Strathclyde Telegraph

Don’t Look Back in Anger: Gallagher brothers bury the hatchet?

By Sophie McNaughton

Manchester-born rockers Oasis dominated the UK music scene from the late 90s-early 00s – with their distinctive accented vocals, powerful Britpop riffs and hooligan antics – until their explosive split in 2009. The chances of the Gallagher brothers repairing their infamous rift seemed to be slim to none for many years. But now there appears to be a glimmer of hope for those adoring fans keeping their fingers crossed for a reunion.

The rumour mill began last month when Liam Gallagher sparked an online frenzy by tweeting a picture of himself holding a backstage pass to see his brother’s band, Noel Gallagher’s High Flying Birds, along with the caption “Keeping it in the family…LG x”.

Has the famous feud finally come to an end? Will Oasis reform and, Little By Little, give fans everything they ever dreamed of? Definitely Maybe.

Oasis – whose hits include: Wonderwall, Champagne Supernova, Roll With It and She’s Electric – in their hay day were like a patented blend of The Stone Roses, The Jam and The Who, distilled through The Kinks with a hint of Nirvana, combined with their own unique sound. After Noel left Oasis following a fiery argument with his brother, Liam carried on with the band under the new name Beady Eye – who broke up in 2014 – and Noel went solo and has had moderate success with High Flying Birds. But neither ventures have measured up to the scale of hysteria caused by Oasis, which leads us to believe that although both men are incredibly talented in their own right, something magical happens when they make music together.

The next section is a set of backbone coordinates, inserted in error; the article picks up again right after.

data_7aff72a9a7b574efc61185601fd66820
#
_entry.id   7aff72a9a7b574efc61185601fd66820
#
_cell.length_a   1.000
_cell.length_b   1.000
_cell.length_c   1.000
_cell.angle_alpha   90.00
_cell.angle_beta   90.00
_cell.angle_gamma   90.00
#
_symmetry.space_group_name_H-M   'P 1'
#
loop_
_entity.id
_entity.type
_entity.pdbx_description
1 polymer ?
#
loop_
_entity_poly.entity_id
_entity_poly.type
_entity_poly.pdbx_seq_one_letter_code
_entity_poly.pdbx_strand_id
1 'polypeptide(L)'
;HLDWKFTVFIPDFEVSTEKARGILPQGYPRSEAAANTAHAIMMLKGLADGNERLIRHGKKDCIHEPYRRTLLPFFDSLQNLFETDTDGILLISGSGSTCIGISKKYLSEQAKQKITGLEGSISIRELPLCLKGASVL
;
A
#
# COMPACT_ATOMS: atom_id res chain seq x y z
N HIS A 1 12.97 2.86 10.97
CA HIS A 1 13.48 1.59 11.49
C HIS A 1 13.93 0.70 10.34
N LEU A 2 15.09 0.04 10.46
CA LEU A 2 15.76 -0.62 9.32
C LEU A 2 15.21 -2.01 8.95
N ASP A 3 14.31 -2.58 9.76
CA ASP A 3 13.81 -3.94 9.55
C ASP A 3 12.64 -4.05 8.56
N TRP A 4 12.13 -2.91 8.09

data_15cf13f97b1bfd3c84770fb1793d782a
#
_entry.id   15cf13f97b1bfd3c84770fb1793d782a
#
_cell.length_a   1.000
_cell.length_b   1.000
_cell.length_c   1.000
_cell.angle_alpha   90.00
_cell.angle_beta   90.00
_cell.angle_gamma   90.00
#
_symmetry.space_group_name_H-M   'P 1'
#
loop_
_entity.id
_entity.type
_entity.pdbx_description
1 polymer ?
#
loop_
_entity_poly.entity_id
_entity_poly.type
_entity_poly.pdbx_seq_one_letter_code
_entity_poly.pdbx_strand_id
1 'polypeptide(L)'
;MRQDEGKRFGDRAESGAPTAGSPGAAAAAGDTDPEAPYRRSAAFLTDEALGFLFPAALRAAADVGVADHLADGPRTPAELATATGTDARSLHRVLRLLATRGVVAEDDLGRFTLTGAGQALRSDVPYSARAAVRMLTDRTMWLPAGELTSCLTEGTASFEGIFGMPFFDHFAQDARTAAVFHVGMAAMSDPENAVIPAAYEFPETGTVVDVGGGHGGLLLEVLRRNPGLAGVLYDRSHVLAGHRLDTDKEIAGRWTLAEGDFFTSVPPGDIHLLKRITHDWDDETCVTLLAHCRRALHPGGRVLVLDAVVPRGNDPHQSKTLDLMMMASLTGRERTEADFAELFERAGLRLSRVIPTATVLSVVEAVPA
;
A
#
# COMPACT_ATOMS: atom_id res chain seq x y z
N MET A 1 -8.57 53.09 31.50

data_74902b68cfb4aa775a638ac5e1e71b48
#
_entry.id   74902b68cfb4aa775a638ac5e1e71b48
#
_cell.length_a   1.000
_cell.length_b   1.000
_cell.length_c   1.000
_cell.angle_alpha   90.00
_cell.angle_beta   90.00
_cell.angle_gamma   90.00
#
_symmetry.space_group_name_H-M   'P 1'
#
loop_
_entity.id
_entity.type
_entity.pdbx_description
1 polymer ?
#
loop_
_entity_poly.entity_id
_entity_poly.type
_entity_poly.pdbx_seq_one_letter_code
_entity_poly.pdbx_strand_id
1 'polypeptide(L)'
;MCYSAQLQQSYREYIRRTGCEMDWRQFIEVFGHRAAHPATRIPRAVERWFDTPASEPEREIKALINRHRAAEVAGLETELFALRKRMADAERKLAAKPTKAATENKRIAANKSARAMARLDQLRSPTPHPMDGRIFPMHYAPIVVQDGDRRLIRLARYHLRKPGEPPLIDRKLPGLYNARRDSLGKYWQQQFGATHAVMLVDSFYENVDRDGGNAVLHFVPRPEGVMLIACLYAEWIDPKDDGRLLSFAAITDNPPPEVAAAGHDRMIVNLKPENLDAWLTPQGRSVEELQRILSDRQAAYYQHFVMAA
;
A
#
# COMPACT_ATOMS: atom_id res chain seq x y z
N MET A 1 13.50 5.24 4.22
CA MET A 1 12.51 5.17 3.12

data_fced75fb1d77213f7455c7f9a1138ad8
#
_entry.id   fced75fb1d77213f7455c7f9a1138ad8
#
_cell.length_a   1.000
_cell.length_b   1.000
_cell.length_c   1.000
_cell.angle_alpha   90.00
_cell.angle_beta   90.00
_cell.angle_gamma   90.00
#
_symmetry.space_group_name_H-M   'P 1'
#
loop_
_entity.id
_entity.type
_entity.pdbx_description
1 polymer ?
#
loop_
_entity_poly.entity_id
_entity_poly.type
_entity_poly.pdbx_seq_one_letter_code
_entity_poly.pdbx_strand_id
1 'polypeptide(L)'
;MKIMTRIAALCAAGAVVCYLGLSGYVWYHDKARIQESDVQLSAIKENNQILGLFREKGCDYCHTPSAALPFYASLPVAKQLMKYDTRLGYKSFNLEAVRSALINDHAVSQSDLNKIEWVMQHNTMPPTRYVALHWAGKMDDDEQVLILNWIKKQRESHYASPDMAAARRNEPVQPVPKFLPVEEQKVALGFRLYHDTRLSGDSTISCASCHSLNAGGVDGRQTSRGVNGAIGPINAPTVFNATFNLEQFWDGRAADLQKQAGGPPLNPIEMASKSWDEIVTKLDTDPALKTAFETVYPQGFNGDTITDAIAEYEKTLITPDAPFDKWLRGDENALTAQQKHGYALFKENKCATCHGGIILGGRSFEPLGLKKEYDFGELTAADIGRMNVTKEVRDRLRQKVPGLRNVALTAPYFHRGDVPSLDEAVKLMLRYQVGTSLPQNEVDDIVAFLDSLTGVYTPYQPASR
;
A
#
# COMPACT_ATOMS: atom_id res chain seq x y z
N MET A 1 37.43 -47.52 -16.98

In light of these hints from Liam that he and his brother are now on speaking terms again, it’s worth remembering that they have both ruled out Oasis getting back together on several occasions. With the brothers having such a volatile, love/hate relationship, maybe a reunion would not in fact be the best idea.

I have always been a big Oasis fan and would love to see the band back together as much as the next person. But maybe the fact that Oasis went out on a high rather than dwindling away and the quality of their music slowly deteriorating – something that happens to many great bands – is the lesser of two evils.

Would fans rather Oasis to be like The Beatles in that they had around a decade of global success, went out on top and never made the laboured effort to reform and recapture the magic, or would we rather they take the route of bands like Take That, who continually split up, reform, lose members, gain members, carry on simply to make money and continue to rip off their fans? I know which I would prefer.

No matter what happens – whether Oasis get back together or not – we’ll still always have the fan favourites like Live Forever, Cigarettes and Alcohol and Supersonic to listen and drunkenly sing along to with fond nostalgia.if (document.currentScript) {